She served nearly seven years of her 35-year sentence at the military prison in Fort Leavenworth, Kansas. She was known as Bradley Manning before transitioning in prison.

    Watch: Obama defends decision to commute Manning’s sentence

    The post Chelsea Manning to stay on active duty when released from prison tomorrow appeared first on PBS NewsHour.


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    Digital addictions are not official mental disorders. But researchers see the same patterns in digital addictions as in other substance abuse. Photo by Kar Tr via Adobe

    Digital addictions are not official mental disorders. But researchers see the same patterns in digital addictions as in other substance abuse. Photo by Kar Tr via Adobe

    When her youngest daughter, Olivia, was in middle school, Mary watched her disappear behind a screen. (Names have been changed to protect the family’s identities). Her once bubbly daughter went from hanging out with a few close friends after school to isolating in her room for hours at a time.

    “She started just laying there not moving and just being on the phone,” says Mary. “I was at a loss about what to do.”

    Olivia had always been kind of a nerd, a straight-A student who sang in a competitive choir. But she desperately wanted to be popular, and the cool kids talked a lot about their latest YouTube favorites.

    “I started trying to watch as many videos as I could, so, like, I knew as much as they did,” says Olivia. “The second I got out of school, I was checking my phone.”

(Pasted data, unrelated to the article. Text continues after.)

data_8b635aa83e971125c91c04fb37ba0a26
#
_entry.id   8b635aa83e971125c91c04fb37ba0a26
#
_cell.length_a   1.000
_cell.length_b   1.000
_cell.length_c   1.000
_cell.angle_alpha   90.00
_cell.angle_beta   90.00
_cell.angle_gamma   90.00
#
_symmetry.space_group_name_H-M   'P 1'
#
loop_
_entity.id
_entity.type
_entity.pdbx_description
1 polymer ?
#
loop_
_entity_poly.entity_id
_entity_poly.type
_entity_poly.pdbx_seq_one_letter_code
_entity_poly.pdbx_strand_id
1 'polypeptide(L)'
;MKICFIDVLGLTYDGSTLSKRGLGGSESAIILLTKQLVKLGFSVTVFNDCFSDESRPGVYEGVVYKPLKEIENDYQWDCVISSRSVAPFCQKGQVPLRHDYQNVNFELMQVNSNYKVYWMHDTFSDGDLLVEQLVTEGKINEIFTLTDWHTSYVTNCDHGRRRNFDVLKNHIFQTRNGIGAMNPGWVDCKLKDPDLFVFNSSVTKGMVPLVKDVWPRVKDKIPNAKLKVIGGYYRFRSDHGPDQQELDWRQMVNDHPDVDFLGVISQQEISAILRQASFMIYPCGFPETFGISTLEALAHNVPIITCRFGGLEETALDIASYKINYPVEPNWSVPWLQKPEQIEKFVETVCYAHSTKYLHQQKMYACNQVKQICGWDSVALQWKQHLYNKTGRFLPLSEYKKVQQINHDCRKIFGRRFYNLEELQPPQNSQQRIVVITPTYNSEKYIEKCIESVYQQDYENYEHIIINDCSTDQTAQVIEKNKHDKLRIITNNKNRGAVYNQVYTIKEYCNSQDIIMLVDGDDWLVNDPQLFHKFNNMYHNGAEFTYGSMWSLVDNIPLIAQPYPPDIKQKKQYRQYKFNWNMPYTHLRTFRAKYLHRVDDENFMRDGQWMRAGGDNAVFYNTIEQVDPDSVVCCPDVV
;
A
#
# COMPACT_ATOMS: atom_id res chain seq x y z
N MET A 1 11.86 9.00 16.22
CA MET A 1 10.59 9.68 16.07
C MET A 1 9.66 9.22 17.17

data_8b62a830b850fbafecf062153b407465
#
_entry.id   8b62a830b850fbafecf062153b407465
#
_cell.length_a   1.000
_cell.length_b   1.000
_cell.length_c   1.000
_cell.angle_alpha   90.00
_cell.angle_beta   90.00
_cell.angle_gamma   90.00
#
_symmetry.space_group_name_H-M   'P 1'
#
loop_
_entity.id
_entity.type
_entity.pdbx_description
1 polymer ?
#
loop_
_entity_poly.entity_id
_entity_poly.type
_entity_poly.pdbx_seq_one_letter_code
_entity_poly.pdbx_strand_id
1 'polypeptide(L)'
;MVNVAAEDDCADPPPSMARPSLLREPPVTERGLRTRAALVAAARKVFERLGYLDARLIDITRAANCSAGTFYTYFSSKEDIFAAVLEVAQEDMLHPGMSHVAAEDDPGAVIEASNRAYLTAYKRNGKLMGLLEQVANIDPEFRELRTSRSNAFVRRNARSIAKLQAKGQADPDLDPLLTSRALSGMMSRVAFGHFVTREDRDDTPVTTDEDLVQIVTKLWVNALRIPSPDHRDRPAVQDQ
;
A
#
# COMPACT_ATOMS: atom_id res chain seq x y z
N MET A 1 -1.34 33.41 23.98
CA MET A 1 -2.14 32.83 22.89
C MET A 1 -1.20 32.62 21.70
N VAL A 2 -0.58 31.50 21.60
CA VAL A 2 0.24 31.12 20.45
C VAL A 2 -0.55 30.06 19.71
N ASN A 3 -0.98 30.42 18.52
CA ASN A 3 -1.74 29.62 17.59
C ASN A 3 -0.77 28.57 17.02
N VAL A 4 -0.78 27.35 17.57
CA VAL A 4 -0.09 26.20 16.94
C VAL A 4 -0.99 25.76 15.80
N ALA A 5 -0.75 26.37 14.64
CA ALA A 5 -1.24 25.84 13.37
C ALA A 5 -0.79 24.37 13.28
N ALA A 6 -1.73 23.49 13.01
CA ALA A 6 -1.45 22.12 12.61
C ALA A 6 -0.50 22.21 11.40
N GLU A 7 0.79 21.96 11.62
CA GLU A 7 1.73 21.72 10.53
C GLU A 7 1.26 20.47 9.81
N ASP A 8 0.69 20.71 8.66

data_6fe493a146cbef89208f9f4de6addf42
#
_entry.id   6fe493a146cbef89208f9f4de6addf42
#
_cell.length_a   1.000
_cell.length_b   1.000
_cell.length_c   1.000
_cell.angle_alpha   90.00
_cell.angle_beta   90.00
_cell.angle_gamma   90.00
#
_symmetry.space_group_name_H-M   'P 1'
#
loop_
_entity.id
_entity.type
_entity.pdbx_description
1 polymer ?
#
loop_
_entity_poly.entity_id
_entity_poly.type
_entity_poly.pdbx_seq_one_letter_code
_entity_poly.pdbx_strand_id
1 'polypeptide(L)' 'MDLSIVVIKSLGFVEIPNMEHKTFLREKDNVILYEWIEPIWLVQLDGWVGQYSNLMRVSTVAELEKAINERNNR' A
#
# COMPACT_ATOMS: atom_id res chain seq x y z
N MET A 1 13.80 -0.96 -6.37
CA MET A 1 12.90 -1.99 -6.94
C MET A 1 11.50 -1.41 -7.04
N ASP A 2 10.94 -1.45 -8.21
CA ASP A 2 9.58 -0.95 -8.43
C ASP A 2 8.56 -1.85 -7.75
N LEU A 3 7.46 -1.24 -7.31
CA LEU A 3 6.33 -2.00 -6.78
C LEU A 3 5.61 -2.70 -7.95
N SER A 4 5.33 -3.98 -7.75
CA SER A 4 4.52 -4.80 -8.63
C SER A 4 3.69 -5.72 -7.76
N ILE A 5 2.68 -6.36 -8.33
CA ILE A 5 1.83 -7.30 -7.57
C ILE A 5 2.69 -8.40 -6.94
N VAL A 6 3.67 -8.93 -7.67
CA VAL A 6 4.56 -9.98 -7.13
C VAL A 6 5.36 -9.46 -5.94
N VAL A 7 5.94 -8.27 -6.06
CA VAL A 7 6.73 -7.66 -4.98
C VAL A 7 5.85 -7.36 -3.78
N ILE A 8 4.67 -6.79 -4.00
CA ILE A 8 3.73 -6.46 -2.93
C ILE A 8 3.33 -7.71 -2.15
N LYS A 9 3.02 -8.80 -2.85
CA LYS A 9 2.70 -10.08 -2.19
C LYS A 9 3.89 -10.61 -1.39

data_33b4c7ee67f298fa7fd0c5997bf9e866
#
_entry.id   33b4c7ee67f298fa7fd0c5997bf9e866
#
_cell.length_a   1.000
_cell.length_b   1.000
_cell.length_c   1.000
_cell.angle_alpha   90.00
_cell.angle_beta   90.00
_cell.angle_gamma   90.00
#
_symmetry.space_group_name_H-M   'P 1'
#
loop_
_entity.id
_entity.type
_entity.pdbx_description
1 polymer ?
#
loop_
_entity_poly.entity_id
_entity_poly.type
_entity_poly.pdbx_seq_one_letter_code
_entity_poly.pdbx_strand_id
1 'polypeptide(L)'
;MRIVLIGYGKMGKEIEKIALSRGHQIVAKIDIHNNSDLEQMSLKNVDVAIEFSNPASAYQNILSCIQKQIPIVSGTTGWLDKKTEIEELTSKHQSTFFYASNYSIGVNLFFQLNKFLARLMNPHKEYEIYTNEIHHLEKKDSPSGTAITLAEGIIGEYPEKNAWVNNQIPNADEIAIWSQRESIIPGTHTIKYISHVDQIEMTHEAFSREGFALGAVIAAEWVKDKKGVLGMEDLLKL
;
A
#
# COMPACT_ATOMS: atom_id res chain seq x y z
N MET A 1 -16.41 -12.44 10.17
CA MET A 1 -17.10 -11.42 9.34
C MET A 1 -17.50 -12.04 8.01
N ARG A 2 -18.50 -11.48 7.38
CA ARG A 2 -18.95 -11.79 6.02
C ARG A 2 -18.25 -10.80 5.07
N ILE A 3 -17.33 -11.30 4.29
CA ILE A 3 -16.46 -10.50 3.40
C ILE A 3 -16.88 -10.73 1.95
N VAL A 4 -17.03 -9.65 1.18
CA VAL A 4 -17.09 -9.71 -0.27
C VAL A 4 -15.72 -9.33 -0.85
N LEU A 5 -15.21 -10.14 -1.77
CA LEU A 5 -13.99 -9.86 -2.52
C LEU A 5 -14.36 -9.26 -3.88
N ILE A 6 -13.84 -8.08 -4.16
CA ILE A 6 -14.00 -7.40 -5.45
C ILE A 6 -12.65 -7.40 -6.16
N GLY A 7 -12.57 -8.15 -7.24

At her house in the Oakland hills, Olivia would dart to her room, where she’d curl up until after dark, watching video after video. When she finally emerged, she says, she was often bleary-eyed, hazy and slightly wired.

    Mary says she was walking on eggshells around her daughter; Olivia was often in a foul mood and quick to anger after staring at her small screen for hours.

    Videos Turn Violent

    Over time, Olivia started watching videos of girls fighting each other. They’d pull each other’s hair, scratch violently and sometimes knock each other out. Olivia and her friends rooted for certain fighters.

    “I think it was just fun to watch because they would make me laugh,” Olivia recalls. “And at that time I was having a pretty hard time dealing with depression and anxiety.”

    “I got the idea to overdose online. I was researching how many pills I had to take to die.” Olivia, 13

    Olivia’s parents were arguing a lot and she wasn’t connecting with her dad at all. Then her grandmother died. For the first time in her life, it was tough to keep up with school.

    “She woke up one morning really depressed, and I brought her to the hospital,” Mary says, lowering her eyes. Olivia had received a poor grade on a test and told her mom she wanted to hang herself, so she spent nearly a week at a psychiatric hospital under suicide watch.

    When she was released, she started clicking on how-to videos about ways to commit suicide. “I got the idea to overdose online,” says Olivia. “I was researching how many pills I had to take to die.”

    Three weeks later, she ended up in the hospital again after downing a bottle of Tylenol.

    “She was home alone and we had been told to lock it up, but we just didn’t think this would ever happen,” says Mary, who is now in tears.

    Olivia’s parents were shattered, and desperate to find a way to help their daughter.

    Road to Recovery

    When Olivia was released from her second hospital stay, her family checked her into an addiction recovery center for teens called Paradigm. The high-end facility is a converted mansion at the end of a winding road in San Rafael. The family is tapping their retirement accounts to pay the $60,000 fee for Olivia’s six-week, in-patient stay.

    Jeff Nalin, head psychologist and co-founder of Paradigm, has been treating teens for substance abuse for more than 20 years. In the last few, he says, he’s seen an increasing number of cases similar to Olivia’s. She was diagnosed with depression that led to compulsive internet use.